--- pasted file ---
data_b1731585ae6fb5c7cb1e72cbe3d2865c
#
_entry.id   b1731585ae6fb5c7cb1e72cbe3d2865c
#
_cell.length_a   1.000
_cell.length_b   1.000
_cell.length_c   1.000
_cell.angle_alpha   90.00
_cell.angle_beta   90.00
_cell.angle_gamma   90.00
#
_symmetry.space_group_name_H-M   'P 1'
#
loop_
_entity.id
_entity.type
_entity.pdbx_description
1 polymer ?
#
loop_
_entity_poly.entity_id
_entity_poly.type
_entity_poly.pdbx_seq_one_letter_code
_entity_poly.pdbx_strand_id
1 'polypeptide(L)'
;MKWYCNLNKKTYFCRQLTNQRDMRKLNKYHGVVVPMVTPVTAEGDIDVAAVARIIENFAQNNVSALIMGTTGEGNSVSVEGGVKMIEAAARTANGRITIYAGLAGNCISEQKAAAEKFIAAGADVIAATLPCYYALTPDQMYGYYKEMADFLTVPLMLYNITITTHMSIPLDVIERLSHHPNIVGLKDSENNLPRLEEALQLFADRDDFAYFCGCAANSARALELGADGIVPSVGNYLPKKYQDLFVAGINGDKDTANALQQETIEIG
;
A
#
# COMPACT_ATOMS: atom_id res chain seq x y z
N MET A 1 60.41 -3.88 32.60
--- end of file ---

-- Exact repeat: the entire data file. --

data_b1731585ae6fb5c7cb1e72cbe3d2865c
#
_entry.id   b1731585ae6fb5c7cb1e72cbe3d2865c
#
_cell.length_a   1.000
_cell.length_b   1.000
_cell.length_c   1.000
_cell.angle_alpha   90.00
_cell.angle_beta   90.00
_cell.angle_gamma   90.00
#
_symmetry.space_group_name_H-M   'P 1'
#
loop_
_entity.id
_entity.type
_entity.pdbx_description
1 polymer ?
#
loop_
_entity_poly.entity_id
_entity_poly.type
_entity_poly.pdbx_seq_one_letter_code
_entity_poly.pdbx_strand_id
1 'polypeptide(L)'
;MKWYCNLNKKTYFCRQLTNQRDMRKLNKYHGVVVPMVTPVTAEGDIDVAAVARIIENFAQNNVSALIMGTTGEGNSVSVEGGVKMIEAAARTANGRITIYAGLAGNCISEQKAAAEKFIAAGADVIAATLPCYYALTPDQMYGYYKEMADFLTVPLMLYNITITTHMSIPLDVIERLSHHPNIVGLKDSENNLPRLEEALQLFADRDDFAYFCGCAANSARALELGADGIVPSVGNYLPKKYQDLFVAGINGDKDTANALQQETIEIG
;
A
#
# COMPACT_ATOMS: atom_id res chain seq x y z
N MET A 1 60.41 -3.88 32.60